"We are looking for information about Michael Jackson's prior drug use and the failure of AEG to disclose the facts and what the truth was prior to our client's issuance of the policy," Schrieffer said.
The AEG lawyer said the insurance company can expect to get the e-mails eventually.
"It appears the lawyers for the insurance company did what any ethical lawyer would do: they refused to receive documents leaked in violation of the Court's order. And I have every reason to believe the insurers will now receive those same documents as discovery continues," Putnam said.
Jackson died on June 25, 2009, from what the Los Angeles County coroner ruled was an overdose of a surgical anesthetic and sedatives, drugs that Dr. Conrad Murray told police he used to help the entertainer sleep as he prepared for the concerts set to start two weeks later.
The insurer contends AEG hid Jackson's health problems and failed to respond to repeated requests for his medical history when applying for insurance for the 50 shows scheduled for London's O2 Arena.
The wrongful-death suit, filed by Katherine Jackson and her son's three children, contends that AEG contributed to the pop star's death by pressuring him to prepare even though the promoters knew he was in a weak condition and by its hiring and supervision of Dr. Murray.
Murray was convicted of involuntary manslaughter and sentenced to four years in prison last year.
"Defendants did not hire Dr. Murray nor were they responsible for the death of Michael Jackson," AEG lawyer Putnam told CNN Tuesday.
Randy Phillips, the president of AEG Live -- the concert-promotion branch of AEG -- called Jackson's death "a terrible tragedy" in one e-mail written weeks after he died, adding "but life must go on."
"AEG will make a fortune from merch sales, ticket retention, the touring exhibition and the film/dvd," Phillips wrote. In fact, AEG Live was allowed to sell Jackson tour merchandise and share in the profits from the documentary "This Is It," produced from rehearsal video.
The e-mails suggest AEG Live's president saw Jackson's problems first-hand the day the pop star was to appear at the O2 Arena to publicly announce the shows.
"MJ is locked in his room drunk and despondent," Phillips wrote in a March 5, 2009, e-mail to AEG Live's parent company, the paper reported. "I (am) trying to sober him up."
"I screamed at him so loud the walls are shaking," Phillips wrote. "He is an emotionally paralyzed mess riddled with self-loathing and doubt now that it is show time."
The promoter blamed London traffic when Jackson was 90 minutes late for the announcement that day.
"He's as healthy as he can be -- no health problems whatsoever," Phillips told CNN two months later to refute reports Jackson's health was threatening the concerts.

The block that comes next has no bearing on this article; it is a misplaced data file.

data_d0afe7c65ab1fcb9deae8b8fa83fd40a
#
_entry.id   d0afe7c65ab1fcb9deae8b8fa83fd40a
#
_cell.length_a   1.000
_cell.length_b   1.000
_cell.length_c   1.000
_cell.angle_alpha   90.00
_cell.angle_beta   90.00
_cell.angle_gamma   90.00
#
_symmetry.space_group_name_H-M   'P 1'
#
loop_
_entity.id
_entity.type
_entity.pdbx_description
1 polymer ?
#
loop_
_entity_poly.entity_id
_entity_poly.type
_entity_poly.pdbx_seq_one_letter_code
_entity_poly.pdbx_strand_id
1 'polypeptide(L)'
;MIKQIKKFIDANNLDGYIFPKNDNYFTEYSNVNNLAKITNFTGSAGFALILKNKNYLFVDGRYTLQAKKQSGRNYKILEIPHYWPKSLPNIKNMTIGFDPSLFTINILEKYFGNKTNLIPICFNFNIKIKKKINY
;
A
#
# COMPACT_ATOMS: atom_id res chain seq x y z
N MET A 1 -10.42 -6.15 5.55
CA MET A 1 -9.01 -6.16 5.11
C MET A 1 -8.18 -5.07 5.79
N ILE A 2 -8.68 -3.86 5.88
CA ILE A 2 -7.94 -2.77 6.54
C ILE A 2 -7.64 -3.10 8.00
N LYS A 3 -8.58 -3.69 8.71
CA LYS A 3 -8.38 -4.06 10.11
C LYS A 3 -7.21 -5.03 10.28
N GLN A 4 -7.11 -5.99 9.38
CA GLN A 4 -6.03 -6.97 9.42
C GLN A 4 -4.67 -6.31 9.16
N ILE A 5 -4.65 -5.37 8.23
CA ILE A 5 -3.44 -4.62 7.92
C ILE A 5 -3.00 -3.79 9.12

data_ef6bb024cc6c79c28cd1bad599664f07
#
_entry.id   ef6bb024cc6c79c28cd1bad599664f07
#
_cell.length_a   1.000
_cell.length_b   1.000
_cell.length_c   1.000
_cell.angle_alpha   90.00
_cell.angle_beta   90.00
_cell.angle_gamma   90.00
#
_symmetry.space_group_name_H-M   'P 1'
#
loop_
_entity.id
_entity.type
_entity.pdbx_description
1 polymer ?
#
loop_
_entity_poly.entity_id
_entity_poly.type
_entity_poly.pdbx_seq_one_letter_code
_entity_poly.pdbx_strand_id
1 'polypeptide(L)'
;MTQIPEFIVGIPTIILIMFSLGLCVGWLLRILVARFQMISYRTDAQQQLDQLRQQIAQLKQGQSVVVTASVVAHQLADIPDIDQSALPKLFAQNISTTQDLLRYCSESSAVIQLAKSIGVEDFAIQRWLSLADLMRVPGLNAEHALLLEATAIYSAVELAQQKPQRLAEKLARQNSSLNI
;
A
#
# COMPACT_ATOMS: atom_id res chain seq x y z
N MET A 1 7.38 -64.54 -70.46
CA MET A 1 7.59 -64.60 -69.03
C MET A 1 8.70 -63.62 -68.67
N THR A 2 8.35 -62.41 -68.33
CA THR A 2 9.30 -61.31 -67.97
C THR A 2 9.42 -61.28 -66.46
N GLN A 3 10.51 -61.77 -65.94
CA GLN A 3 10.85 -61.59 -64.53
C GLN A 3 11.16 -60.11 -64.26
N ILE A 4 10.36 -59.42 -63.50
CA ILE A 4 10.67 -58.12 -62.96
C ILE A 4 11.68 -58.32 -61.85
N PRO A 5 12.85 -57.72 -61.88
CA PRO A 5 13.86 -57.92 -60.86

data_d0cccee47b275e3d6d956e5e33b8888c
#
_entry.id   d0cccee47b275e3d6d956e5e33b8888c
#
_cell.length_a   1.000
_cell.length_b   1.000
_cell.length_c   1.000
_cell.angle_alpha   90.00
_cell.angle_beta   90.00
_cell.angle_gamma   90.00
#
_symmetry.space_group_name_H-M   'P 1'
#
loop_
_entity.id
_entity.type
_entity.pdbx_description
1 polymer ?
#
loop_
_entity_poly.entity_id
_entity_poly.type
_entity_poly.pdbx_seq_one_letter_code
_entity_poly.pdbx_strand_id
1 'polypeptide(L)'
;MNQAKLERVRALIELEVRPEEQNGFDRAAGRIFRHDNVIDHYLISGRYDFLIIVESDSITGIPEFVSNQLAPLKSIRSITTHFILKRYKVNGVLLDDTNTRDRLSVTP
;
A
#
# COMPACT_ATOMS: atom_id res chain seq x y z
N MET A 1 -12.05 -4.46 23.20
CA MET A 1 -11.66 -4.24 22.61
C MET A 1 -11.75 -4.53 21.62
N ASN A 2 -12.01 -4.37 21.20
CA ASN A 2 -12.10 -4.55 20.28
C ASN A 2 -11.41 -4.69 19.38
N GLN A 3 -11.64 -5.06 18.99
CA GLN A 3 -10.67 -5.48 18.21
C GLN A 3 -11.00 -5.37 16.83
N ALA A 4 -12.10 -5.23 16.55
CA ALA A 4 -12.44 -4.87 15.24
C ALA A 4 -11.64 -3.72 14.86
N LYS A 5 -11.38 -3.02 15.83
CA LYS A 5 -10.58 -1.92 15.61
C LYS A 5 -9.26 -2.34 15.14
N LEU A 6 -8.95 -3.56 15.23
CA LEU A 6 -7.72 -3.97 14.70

The Los Angeles Times story, however, said the e-mails indicated major doubts about Jackson's ability to perform.
"We cannot be forced into stopping this, which MJ will try to do because he is lazy and constantly changes his mind to fit his immediate wants," AEG Live executive Paul Gongaware e-mailed to Phillips.
Jackson's missed rehearsals in June triggered concerns in e-mails that he was slow in learning his dance routines and would have to lip-sync on stage, the newspaper reported.
"MJ is not in shape enough yet to sing this stuff live and dance at the same time," one e-mail from the show's music director read, the paper reported.
A production manager wrote: "He was a basket case. Doubt is pervasive."
A loud warning from show director Kenny Ortega, who worked closely with Jackson on previous tours, came in mid-June, just over a week before his death. Ortega wrote to Phillips that Jackson had "strong signs of paranoia, anxiety and obsessive-like behavior" and suggesting they bring a "top psychiatrist in to evaluate him ASAP."
"It is like there are two people there. One (deep inside) trying to hold on to what he was and still can be and not wanting us to quit him, the other in this weakened and troubled state," Ortega wrote. "I believe we need professional guidance in this matter."
Ortega testified at Murray's trial about his concerns about Jackson's frail condition and missed rehearsals. It resulted in a meeting six days before Jackson's death in which Murray assured the promoters he would have Jackson ready for rehearsals that next week.
An e-mail from Phillips after that meeting said he had confidence in Murray "who I am gaining immense respect for as I get to deal with him more."
"This doctor is extremely successful (we check everyone out) and does not need this gig, so he (is) totally unbiased and ethical," Phillips' e-mail said.